Is America already in another recession? Maybe …
The fact we’re even asking that question probably isn’t a good sign, is it?
Anyway, there are dozens of economic indicators you can look at to try and answer that question … but one we’ve been paying especially close attention to lately is called the “Restaurant Performance Index.” Published monthly by the National Restaurant Association, this metric “tracks the health of and the outlook for the U.S. restaurant industry.”
How’s it doing?
You’d think it was doing pretty well … right?
“What sector would you expect to benefit more from freed-up spending thanks to lower oil prices?” asked economist Harry Dent in his latest column.
Unfortunately, the index “fell sharply” in December – the latest month for which data is available. In fact the decline experienced looked eerily familiar to a previous drop-off back in late 2007.
(Click to enlarge)
(Graph via National Restaurant Association)
For those of you keeping score at home, the way this index works is simple: Anything above 100 is expansion, anything less is contraction.
“December marked the first time since February 2013 that the RPI stood below 100, which signifies contraction,” the association wrote on its webpage, citing ‘broad-based declines” in both in the current situation and “expectations indicators.”
In other words things are not only bad … they are showing no sign of improvement.
“It gets really ugly when you start digging into the index,” Dent wrote. “For example, 73 percent of restaurants reported higher same-store sales in July. As of December, only 42 percent of them do. Ouch.”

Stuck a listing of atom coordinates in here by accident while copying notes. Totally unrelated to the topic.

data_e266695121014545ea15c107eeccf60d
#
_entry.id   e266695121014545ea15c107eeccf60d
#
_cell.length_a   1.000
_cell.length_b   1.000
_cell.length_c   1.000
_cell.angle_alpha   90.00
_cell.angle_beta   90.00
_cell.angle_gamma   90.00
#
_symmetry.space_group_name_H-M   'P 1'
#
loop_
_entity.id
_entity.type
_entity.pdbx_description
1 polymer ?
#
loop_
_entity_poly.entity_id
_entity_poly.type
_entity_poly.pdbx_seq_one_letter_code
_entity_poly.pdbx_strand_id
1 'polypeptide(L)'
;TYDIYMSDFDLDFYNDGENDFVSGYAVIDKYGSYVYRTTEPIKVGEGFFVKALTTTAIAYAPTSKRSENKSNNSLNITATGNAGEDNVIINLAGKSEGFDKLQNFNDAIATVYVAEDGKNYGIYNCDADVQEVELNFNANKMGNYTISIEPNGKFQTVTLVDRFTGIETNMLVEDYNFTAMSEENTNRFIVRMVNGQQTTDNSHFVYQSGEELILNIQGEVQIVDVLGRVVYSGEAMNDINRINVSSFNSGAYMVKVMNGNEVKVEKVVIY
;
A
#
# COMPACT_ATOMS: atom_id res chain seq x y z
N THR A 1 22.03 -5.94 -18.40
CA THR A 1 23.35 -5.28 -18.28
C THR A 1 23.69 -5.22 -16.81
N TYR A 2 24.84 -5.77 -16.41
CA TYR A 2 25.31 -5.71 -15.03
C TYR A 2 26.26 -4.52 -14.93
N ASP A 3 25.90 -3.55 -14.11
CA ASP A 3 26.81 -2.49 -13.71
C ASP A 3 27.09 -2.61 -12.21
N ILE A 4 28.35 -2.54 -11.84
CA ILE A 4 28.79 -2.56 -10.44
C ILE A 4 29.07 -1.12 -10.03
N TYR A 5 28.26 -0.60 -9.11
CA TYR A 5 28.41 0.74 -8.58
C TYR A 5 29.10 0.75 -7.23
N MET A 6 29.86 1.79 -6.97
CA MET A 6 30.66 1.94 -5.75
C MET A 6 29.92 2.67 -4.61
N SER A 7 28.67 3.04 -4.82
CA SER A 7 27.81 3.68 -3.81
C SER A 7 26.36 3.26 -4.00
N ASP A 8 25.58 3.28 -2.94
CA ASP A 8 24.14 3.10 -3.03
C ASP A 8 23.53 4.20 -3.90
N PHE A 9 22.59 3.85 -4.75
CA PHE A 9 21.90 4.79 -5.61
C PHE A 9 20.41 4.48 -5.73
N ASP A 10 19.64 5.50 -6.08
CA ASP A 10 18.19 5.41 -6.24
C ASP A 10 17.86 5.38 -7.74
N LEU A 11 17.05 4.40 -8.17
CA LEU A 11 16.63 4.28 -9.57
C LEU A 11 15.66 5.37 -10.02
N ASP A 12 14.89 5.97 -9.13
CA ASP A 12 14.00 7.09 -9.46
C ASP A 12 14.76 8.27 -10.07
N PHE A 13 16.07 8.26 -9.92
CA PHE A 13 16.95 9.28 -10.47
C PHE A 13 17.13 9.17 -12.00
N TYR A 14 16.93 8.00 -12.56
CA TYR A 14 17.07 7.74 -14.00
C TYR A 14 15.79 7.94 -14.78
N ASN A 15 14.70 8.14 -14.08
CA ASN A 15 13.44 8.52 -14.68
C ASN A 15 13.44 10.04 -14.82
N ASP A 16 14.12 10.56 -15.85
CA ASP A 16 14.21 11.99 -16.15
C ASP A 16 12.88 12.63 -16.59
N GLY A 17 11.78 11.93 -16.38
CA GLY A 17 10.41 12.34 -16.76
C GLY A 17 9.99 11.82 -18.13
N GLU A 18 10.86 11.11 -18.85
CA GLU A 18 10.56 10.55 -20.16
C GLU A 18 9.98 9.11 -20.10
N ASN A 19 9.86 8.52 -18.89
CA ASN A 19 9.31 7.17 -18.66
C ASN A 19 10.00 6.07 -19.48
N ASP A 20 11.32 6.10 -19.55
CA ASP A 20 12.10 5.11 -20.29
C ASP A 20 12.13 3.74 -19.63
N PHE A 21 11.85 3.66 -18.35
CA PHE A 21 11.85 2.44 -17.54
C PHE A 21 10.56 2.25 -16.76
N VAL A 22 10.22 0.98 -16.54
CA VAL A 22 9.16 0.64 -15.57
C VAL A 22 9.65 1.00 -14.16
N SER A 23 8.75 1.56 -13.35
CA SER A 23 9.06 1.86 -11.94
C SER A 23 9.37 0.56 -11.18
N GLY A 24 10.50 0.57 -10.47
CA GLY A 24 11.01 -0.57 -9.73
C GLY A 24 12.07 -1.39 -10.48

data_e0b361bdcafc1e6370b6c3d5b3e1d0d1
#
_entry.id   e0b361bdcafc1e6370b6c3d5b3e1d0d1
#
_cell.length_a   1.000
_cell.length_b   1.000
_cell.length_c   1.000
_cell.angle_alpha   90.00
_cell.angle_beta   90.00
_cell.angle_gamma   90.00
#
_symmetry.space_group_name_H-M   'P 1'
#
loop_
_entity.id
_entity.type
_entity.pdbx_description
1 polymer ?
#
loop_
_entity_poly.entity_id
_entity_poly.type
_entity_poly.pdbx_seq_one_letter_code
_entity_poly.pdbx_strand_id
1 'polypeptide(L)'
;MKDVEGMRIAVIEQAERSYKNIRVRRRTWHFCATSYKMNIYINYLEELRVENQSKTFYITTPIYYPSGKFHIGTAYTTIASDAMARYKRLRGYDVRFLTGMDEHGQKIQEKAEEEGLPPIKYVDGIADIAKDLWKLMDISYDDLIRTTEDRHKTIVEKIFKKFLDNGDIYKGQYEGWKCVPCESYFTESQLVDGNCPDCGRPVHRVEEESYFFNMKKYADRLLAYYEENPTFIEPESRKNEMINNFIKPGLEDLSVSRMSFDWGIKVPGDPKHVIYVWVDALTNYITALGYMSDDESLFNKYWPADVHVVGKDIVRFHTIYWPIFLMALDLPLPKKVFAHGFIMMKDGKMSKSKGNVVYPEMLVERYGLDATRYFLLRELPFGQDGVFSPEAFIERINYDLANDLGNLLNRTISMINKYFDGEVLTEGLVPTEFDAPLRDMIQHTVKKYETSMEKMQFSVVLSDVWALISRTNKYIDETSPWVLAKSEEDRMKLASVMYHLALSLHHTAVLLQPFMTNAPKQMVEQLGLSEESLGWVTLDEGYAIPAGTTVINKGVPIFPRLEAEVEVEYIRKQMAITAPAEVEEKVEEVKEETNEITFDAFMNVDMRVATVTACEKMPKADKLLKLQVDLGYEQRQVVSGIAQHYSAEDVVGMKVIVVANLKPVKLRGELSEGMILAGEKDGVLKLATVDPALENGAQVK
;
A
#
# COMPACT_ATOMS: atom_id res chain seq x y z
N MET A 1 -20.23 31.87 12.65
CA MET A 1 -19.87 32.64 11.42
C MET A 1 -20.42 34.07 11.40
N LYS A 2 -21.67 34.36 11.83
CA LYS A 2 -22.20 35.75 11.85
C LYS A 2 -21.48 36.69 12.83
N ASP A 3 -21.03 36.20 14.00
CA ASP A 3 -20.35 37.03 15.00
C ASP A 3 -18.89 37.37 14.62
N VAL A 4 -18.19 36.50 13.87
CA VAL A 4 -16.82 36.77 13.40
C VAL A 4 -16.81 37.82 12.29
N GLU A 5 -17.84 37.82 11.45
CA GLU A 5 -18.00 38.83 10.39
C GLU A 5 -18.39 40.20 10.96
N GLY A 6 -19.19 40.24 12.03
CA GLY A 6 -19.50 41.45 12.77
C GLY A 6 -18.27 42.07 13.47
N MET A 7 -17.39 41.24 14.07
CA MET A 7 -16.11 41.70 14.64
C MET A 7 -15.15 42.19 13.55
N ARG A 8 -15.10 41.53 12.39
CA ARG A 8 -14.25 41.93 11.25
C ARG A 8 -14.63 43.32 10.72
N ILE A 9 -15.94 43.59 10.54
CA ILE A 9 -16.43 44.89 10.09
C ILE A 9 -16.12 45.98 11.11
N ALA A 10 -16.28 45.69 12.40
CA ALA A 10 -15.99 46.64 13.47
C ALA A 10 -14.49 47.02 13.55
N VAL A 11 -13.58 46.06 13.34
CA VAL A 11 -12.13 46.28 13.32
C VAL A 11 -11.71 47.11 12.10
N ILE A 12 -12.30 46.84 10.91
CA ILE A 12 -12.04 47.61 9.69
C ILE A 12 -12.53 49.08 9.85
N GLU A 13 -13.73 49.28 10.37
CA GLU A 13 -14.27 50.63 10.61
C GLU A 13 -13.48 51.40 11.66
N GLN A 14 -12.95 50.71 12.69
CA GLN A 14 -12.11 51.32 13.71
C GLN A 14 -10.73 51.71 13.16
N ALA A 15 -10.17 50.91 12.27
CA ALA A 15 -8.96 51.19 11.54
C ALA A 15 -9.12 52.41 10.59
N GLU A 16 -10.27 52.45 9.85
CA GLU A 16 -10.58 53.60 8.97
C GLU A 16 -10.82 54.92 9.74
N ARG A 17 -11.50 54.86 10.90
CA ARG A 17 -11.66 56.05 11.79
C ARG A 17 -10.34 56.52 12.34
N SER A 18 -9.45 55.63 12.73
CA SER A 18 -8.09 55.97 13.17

Dent also noted that only 13 percent of restaurants were reporting lower same-store sales last April – compared to 43 percent in December.
“That’s a pivotal shift in momentum!” he wrote.
Indeed it is …
This is not one of those “perma-bear” websites. We don’t believe in perpetually dooming-and-glooming the national economy. But we’ve also been to the “rainbows and unicorns” fantasyland – and we’re sure as hell not buying what they’re selling.
We’re said it before, we’ll say it again: America’s economy can be rescued – but doing so will require radical reorientation of the governing philosophy in Washington, D.C. For example, there can be no more perpetual incentivizing of dependency. No more status quo deficit spending. No more crony capitalism (a.k.a corporate welfare). No more invasive bureaucracy. No more reckless global interventionism. No more open borders. No more secretive central bank “stimuli.” No more rigged trade deals.
Things can change economically … but they won’t change until there is an ideological sea change in our nation’s capital.